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Art Inspired Easter Eggs Kids’ Holiday Activity

Published by Cristopher Schabbing

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Parents should gather the necessary materials prior to beginning this activity. Always use child safe, age appropriate non-toxic items and follow all manufacturer’s instructions and warnings. You can purchase most items for this activity at arts or crafts supply stores and grocery stores or mega/super stores.

● Eggs

● Pin

● Art or plastic cups

● Food coloring

● Water

● White crayon

● Thin paint brush

● Bowl

Starting the Easter Eggs

There are two different options to start your eggs: hard boiling and blown yolk. There are advantages and disadvantages to each method. All steps to make either a blown or hardboiled egg should be done by a responsible adult. Never allow a child near a kitchen heat source such as a stove or to blow through the egg (this may cause accidental ingestion of the uncooked egg, which can be very harmful).

Hard boiled eggs are relatively easy to make. Place your egg(s) in a pan of water, covering at least an inch over the top of the egg. Bring the water to a boil, reduce heat, and cook for at least 10 minutes. Allow your hardboiled eggs to completely cool before handling or coloring.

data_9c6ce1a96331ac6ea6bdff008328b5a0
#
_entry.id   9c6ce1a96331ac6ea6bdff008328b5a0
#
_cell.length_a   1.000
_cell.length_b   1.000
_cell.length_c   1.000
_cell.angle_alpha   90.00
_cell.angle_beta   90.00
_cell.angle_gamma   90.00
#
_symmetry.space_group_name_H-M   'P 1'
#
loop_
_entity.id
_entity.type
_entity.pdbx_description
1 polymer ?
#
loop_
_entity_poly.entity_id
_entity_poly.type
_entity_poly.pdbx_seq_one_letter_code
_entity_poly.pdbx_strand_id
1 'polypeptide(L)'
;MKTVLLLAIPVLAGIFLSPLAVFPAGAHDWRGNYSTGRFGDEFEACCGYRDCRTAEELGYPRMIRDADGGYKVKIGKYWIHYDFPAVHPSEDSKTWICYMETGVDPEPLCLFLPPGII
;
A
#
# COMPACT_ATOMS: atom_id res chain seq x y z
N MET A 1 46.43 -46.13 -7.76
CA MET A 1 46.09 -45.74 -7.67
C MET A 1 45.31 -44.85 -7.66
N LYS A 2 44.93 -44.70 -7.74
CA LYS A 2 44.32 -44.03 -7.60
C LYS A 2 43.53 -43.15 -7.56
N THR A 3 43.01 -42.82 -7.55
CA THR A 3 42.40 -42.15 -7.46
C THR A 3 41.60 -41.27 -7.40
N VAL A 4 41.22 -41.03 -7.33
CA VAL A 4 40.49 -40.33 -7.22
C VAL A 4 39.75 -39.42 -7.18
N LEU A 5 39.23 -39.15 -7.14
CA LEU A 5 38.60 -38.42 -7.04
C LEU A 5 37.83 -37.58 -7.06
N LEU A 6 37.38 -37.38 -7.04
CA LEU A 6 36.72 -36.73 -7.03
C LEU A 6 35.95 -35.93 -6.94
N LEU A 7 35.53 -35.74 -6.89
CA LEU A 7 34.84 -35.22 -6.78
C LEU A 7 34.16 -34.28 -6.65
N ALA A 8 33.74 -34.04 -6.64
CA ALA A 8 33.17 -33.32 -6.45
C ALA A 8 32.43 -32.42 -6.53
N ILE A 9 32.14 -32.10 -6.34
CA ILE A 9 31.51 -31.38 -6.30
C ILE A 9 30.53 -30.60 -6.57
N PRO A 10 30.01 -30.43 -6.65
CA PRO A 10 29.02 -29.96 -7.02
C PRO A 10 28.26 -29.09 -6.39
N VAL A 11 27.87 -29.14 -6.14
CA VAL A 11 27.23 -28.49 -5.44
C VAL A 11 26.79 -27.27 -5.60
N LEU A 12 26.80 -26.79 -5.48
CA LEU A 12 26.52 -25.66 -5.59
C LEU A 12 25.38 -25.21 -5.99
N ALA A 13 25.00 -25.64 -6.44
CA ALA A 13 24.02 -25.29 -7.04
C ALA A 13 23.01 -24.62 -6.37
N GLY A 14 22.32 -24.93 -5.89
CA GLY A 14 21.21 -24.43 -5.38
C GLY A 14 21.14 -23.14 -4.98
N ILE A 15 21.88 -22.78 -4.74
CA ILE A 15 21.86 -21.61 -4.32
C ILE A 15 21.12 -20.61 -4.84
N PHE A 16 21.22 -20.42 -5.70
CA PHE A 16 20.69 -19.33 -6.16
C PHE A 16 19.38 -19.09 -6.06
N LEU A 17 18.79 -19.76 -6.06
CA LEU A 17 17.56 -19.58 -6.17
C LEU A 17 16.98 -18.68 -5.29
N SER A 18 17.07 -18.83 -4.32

To make a blown out egg, pierce a small hole in both ends of the egg with a needle or thin nail. Gently blow through the hole on one side and allow the inside of the egg to come through the other hole into a small bowl. Lightly run water through the egg, repeating the blowing process to clean out the white and yolk.

Hard boiled eggs may be easier to make, but have a limited shelf life and must either be eaten or thrown out. Additionally, your hardboiled egg should be refrigerated while a blown out egg (that is thoroughly washed) will not need it.

Steps to Create an Artistic Easter Egg

  1. Select an art style or time period to create from. Examples include Impressionism, Cubism, ancient Greece or Rome, or the art of the Middle Ages.
  2. Research the art. Look for non-fiction books at your local library or look online for pictures, examples, and brief histories.
  3. Start with a white egg or dunk your egg into a color bath using Easter egg dye or food coloring and water in a cup. If you choose to use a plain white egg you can draw lines and shapes on with a white crayon, and then dunk the egg into the color bath.
  4. Use a thin paint brush to add color. Squirt a few drops of food coloring into a bowl and dip the brush in. Apply to the egg as if you were painting a picture.
  5. Set the egg(s) aside to dry.

After your eggs have dried, display your art inspired creations at a family Easter gathering or give them as holiday gifts to family members and special friends.

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